Qualifying for Medicaid

A common question of residents of Fort Wayne, Indiana, indeed of residents of most states, is what assets are included in the resource threshold to determine a single individual’s qualification for Medicaid to cover nursing home expenses. Under the qualification rules, an individual must spend virtually all of his or her resources before government financial assistance is awarded. Generally, no more than about $2,000 of total assets are allowed under current Medicaid qualification standards.

Certain expenditures are allowed in order to reduce assets to a level that will qualify the individual for financial aid. For example, the individual may prepay funeral expenses and pay off debt. Other methods of reducing assets are not allowed and trigger a penalty or disqualification. For example, gifts of cash and property will disqualify the individual if the transfer is too close to the time of the Medicaid application.

An applicant’s financial transactions from the proceeding five years may be examined by Medicaid officials. This five-year period is known as a look-back period. The purpose of the look-back period is to penalize applicants who are deliberately trying to reduce their assets for the Medicaid qualification determination. If disqualifying asset transfers occur, the individual will not qualify and the individual will bear the financial liability for the nursing home care.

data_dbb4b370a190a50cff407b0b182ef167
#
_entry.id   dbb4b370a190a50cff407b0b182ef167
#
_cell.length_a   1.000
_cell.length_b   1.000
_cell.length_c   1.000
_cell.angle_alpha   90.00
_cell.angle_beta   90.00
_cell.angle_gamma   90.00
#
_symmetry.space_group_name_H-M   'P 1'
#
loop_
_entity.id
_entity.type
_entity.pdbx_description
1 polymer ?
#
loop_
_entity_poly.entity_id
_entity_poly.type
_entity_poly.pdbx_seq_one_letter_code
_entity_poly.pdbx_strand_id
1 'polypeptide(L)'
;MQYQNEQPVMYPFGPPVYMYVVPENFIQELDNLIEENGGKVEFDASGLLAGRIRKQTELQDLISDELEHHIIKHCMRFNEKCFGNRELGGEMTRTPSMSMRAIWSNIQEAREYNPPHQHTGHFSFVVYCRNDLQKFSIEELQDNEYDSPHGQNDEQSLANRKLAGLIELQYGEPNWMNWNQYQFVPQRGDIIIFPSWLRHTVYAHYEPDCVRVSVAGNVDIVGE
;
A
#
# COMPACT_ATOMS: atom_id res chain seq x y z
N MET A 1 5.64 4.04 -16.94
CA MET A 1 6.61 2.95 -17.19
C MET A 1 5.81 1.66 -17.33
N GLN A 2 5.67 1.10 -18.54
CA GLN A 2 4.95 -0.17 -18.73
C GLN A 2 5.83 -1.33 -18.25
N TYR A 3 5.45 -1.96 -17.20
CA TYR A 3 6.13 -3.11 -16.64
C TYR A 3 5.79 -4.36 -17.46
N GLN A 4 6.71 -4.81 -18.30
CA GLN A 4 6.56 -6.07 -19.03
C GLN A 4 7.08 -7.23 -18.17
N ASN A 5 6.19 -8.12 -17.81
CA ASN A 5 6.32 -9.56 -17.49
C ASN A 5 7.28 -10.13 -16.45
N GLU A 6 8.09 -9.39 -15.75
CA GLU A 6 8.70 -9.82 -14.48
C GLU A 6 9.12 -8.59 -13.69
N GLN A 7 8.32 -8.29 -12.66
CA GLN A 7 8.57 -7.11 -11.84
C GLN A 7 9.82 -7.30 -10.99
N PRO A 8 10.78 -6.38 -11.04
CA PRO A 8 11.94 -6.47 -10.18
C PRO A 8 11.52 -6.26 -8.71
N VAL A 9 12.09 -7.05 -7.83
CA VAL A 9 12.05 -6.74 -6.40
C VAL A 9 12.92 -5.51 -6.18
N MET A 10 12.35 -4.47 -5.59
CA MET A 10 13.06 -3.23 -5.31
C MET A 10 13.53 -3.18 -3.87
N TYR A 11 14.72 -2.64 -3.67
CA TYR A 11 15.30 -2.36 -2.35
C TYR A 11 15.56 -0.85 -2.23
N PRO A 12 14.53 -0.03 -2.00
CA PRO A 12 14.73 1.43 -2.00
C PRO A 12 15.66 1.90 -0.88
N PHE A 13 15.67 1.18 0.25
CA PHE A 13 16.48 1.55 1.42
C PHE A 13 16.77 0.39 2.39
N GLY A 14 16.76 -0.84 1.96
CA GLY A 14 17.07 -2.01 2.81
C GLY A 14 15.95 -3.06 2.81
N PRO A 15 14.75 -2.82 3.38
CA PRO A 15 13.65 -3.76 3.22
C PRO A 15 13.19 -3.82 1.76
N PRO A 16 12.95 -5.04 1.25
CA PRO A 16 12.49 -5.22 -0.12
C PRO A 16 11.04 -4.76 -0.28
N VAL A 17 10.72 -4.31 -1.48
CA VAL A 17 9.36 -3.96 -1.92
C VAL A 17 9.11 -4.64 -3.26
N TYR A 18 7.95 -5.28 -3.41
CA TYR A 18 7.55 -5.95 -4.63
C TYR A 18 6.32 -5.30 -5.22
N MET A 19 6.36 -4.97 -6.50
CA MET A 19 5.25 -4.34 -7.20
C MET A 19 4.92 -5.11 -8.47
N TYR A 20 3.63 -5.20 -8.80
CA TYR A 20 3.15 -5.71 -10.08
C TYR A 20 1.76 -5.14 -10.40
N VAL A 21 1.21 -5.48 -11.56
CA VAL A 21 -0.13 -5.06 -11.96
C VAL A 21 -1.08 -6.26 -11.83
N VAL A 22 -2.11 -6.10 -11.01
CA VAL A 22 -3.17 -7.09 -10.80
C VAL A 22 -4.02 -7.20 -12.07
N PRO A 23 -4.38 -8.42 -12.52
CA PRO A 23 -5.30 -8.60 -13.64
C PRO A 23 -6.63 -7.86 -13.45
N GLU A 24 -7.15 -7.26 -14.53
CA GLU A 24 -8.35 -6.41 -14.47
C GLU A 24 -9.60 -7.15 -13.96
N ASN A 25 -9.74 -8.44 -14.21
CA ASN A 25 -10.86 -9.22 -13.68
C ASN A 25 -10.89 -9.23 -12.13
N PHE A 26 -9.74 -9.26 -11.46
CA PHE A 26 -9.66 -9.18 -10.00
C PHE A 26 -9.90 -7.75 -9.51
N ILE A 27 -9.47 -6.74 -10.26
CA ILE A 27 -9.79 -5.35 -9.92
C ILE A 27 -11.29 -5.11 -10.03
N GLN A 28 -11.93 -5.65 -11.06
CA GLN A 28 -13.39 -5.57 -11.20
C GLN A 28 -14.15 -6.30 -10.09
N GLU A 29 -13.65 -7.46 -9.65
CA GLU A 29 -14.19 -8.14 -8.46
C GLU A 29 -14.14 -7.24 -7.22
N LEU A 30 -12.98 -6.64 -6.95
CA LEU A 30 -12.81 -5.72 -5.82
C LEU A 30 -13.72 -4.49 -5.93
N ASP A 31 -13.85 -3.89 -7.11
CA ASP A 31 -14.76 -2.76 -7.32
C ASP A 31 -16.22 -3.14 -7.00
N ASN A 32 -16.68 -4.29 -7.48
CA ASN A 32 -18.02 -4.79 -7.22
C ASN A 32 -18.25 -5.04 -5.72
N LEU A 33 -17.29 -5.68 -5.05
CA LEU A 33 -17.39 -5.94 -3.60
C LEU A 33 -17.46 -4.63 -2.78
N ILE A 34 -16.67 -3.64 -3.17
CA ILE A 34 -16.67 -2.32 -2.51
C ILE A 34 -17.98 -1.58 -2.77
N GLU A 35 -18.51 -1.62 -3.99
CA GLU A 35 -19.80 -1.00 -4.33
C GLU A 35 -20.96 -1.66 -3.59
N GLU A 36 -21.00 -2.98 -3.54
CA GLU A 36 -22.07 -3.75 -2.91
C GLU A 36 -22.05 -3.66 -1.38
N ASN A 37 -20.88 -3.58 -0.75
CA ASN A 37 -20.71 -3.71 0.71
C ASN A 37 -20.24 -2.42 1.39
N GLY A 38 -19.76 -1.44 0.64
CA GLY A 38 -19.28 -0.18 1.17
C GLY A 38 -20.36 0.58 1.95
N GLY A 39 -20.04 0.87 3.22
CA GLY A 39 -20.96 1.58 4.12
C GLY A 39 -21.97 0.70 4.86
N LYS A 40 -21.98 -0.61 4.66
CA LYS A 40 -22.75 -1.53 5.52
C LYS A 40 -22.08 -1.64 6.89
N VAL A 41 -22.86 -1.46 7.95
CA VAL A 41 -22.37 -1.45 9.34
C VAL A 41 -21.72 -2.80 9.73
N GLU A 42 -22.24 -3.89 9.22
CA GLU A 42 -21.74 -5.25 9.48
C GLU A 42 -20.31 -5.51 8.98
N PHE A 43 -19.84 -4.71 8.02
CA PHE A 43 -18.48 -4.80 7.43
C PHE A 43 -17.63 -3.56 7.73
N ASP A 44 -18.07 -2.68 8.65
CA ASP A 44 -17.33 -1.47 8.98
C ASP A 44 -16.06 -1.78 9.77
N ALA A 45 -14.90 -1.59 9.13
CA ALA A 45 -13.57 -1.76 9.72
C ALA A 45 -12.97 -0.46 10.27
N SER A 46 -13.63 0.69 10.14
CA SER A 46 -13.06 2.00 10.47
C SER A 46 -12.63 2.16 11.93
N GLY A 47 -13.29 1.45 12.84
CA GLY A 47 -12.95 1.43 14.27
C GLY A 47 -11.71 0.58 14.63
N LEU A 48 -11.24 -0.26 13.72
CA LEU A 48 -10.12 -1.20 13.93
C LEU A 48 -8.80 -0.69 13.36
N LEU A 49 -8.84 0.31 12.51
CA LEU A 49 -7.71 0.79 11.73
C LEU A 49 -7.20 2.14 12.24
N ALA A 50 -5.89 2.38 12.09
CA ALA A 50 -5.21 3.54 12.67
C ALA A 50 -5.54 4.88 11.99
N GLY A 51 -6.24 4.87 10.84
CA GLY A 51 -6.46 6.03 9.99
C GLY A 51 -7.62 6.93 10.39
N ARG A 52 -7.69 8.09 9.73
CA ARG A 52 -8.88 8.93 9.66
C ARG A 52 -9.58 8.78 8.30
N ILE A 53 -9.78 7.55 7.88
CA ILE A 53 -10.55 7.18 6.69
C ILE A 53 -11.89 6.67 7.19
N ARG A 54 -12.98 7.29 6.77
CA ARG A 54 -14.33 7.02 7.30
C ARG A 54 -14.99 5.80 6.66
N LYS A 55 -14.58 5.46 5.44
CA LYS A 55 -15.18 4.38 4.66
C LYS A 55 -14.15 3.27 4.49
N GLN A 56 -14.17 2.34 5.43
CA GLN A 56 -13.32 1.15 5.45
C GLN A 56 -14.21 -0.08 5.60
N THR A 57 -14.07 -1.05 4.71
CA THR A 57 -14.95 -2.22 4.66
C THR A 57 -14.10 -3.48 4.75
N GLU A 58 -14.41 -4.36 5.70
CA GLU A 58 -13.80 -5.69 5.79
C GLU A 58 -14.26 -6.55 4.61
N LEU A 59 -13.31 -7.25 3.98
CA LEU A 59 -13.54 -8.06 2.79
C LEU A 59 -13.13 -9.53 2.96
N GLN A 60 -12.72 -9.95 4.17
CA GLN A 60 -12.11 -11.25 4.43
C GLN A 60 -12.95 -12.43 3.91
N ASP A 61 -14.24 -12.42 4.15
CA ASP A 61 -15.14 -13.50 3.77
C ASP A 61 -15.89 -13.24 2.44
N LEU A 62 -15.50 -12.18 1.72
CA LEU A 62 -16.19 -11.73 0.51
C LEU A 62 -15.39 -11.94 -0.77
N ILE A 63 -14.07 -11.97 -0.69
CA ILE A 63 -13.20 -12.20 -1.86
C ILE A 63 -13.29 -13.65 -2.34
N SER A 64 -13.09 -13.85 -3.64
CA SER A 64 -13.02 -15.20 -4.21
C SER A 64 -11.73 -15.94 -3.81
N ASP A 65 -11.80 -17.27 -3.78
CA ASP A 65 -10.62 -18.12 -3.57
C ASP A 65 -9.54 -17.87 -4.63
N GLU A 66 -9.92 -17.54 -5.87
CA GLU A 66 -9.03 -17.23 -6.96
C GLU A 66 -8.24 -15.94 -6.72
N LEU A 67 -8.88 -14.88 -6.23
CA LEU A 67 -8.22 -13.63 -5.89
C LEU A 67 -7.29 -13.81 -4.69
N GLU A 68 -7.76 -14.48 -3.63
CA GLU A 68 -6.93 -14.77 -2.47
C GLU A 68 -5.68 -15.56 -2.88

The 2006 federal law that extended the look-back period from three years to five years is intended to deter aggressive estate planning. The purpose of the law is to discourage individuals from intentionally impoverishing themselves in order to become eligible for Medicaid benefits. Medicaid is a welfare program designed to assist the poor; it is not an entitlement program like Medicare. Working individuals earn Medicare benefits from wage withholding during their working lifetime.

It is advisable that an individual maintain financial records of all expenses and cash outlays in order to document that no disqualifying transfers have occurred during the five-year look-back period. It is best to plan for the possibility of eventual nursing home care by saving and/or purchasing nursing home insurance. Transfers to irrevocable trusts are a planning tool that may be considered with the advice of legal counsel. A knowledgeable estate planning attorney can assist you in planning for the possibility of required future nursing home care.